Field horsetail: Tips for cultivation and use

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You can easily grow field horsetails in the garden yourself. How to do that, and how to use Field Horsetail, read here.

Field horsetail grows in our latitudes practically everywhere

Once the field horsetail, popularly known as horsetail, grew tree-wide in our forests and became known to our ancestors as an effective herb. This herbal effect is based on its contained in it silicic acid, which you can use especially in kidney disease and rheumatism preferred. Here's why it explains how to grow the field horsetail and then use it.

Grow field horsetail

You can grow the field horsetail in our latitudes practically everywhere, such as along the wayside, in meadows, in beds, etc. Therefore, you can find this plant in nature and virtually everywhere - including as weeds on fields, from where his name Horsetail comes. So you just have to keep your eyes open during the next walk, dig up a field horsetail plant and plant it in the garden. This plant multiplies by itself.

Already in early spring, the horsetail shows for the first time by a yellowish shoot, which, however, serves only the reproduction and soon disappears completely again. Only from May, when then the green summer shoot emerges from the plant root, the field horsetail unfolds as a whole.

Important NOTE! If you have topsoil, you already have it in the garden or you are using conventional lawn seeds, you already have the field horsetail in your garden or bring it in with the mixed grass seed. Bringing the field horsetail from the field or meadow does not make sense in 99.9% of all cases.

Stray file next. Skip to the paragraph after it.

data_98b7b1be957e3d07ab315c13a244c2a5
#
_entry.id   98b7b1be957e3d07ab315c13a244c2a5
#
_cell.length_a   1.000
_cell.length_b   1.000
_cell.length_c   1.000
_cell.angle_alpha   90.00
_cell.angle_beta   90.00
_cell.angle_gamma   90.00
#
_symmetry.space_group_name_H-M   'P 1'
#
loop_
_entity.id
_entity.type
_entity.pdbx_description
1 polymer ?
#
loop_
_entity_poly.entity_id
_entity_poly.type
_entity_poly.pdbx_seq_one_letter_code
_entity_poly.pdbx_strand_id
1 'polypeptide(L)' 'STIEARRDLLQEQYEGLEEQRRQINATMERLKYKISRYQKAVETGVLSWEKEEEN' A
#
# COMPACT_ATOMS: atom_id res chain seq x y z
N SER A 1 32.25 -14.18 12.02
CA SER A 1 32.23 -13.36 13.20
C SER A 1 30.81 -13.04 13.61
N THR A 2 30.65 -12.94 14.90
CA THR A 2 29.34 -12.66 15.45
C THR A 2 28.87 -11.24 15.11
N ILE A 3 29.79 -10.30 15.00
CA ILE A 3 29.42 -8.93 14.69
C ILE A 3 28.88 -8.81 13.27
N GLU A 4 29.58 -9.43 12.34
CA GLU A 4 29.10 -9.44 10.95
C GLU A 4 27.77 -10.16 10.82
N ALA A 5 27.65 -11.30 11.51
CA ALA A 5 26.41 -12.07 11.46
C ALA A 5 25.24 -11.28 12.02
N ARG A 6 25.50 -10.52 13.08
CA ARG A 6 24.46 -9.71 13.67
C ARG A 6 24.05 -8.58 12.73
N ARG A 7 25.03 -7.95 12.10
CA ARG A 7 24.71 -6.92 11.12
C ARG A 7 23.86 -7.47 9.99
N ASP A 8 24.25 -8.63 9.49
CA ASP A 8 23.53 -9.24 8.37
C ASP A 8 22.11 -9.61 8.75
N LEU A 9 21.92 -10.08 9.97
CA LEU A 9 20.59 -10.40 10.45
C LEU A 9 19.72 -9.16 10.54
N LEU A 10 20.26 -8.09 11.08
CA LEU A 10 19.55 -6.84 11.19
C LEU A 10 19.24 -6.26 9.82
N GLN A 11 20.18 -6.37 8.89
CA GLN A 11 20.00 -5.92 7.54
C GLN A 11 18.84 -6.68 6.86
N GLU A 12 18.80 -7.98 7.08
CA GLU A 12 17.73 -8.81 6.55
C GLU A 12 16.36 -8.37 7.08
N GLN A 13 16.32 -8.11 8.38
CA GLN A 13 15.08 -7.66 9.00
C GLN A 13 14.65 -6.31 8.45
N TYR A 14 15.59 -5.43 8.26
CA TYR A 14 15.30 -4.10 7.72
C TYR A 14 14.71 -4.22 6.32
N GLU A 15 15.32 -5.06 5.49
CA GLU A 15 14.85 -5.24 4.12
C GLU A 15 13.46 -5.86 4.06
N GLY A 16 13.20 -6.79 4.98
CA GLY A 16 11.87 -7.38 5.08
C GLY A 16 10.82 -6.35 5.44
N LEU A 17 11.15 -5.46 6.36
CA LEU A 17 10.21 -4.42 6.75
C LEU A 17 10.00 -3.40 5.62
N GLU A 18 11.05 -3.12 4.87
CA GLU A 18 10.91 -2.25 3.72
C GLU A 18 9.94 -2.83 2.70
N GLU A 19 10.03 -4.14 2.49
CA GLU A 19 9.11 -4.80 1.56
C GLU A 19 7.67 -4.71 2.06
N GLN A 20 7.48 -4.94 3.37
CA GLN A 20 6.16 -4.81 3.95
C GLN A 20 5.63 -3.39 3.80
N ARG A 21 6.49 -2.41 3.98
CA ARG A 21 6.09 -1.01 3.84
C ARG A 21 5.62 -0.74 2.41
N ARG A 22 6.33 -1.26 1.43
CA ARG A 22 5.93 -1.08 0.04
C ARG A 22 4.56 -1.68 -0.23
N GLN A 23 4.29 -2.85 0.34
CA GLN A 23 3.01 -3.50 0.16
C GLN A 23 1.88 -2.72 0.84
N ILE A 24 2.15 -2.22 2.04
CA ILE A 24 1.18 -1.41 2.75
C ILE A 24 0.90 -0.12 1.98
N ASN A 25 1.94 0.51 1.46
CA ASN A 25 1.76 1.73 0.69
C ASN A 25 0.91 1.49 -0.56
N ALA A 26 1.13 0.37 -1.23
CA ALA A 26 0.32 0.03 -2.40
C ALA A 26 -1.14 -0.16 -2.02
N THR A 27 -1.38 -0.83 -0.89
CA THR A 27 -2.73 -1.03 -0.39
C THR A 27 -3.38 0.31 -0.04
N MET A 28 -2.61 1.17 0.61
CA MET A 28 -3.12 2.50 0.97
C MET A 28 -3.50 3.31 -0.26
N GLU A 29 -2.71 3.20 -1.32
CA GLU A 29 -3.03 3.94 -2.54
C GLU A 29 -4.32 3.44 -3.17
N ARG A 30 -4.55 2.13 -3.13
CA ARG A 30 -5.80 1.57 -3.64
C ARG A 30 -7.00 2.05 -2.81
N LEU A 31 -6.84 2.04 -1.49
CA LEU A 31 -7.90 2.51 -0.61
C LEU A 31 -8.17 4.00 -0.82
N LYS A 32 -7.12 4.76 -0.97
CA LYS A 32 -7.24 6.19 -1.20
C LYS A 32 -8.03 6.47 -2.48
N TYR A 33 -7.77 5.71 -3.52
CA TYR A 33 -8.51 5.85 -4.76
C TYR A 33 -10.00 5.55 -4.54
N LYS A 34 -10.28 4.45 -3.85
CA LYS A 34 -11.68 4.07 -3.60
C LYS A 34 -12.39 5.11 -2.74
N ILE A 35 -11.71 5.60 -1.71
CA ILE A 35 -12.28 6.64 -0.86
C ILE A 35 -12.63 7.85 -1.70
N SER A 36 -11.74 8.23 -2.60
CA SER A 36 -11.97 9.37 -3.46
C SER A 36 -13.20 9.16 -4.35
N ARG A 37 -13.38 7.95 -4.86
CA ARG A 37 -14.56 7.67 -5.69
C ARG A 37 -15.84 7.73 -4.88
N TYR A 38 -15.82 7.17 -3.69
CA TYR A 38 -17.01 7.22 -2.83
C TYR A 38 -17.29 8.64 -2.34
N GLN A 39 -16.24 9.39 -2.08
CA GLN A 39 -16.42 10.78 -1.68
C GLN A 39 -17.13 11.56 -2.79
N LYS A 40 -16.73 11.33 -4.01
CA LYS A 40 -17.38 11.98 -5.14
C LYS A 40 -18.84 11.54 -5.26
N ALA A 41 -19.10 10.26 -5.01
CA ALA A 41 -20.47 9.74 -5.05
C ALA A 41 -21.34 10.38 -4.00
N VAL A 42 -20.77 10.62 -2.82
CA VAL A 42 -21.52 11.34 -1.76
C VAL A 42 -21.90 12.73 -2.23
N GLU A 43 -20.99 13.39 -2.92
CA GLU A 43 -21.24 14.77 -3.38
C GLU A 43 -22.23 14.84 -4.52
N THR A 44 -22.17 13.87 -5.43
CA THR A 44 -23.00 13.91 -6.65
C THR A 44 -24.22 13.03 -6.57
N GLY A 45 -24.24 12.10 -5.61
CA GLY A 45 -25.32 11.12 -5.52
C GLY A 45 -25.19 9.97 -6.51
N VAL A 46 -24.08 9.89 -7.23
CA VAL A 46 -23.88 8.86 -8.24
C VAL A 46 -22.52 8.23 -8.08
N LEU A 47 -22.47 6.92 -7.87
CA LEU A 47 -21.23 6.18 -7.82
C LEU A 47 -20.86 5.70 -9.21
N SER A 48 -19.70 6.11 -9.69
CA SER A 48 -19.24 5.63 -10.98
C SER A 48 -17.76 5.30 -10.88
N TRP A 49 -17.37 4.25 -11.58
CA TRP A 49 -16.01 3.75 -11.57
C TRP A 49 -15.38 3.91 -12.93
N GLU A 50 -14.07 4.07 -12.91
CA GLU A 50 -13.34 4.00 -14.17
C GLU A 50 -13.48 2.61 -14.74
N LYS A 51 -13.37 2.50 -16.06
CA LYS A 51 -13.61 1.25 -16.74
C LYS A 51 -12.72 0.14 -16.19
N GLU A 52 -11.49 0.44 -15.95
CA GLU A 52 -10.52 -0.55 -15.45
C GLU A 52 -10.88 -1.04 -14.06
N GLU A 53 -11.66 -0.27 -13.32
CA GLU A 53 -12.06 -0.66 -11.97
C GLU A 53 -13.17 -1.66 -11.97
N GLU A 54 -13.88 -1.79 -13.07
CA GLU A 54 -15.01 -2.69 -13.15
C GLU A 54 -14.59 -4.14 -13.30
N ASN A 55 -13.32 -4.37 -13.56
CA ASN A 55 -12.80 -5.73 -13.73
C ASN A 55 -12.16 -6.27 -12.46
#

But on the contrary. Because it prefers spreading in the lawn and the beds, it is classified as a typical weed, so you should rather avoid bringing the field horsetail in addition to the garden.

" Tip:

The field horsetail can root up to 1.5 meters deep into the ground. Thus, with this plant, you can actually loosen up the soil in a natural way. However, for exactly the same reason you get it out of the garden just as hard.


Field horsetails generally show in complete green. However, if you can detect brown spots on the plants, you should know that they are poisonous. It is important to exclude these parts from any further use.

Tips for using horsetail

Tip 1 - Biological pesticide:

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From horsetail you can produce an effective pesticide against fungal diseases, powdery mildew and aphids. For this purpose, you must brew the field horsetail (about 1 kilogram of fresh or 150 grams of dried horsetail) in about 10 liters of water as a kind of tea. You should first let the field horseradish for 24 hours (soak) and then boil for about 20 to 30 minutes, with the silica dissolves. Afterwards, allow this tea tincture to cool down, place it in a squeeze bottle and spray the plants affected by the pests.

This process can be repeated every two weeks if necessary, because this is ecologically harmless. A horsetail tincture is an excellent aid in mildew on fruit trees and nightshade plants, such as a powdery mildew of gooseberries, tomatoes, etc. But also against aphids, red spider mites, various fungal diseases, etc., you can use this tincture.

Tip 2 - Plant Tonics:

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The Ackerschachtelhalmjauche win you through a fermentation process. For this you have to ferment the field horsetail with water in a well-closed container for about two weeks. It is important that you stir the slurry once a day so that it is so supplied with sufficient oxygen. Also choose a sunny, warm location for your manure.

If you use the field horsetail as manure, you can use it in this form as a tonic for other plants. Simply water the plants several times with this manure.

Video Board: Horsetail (Equisetum) - growing and care.

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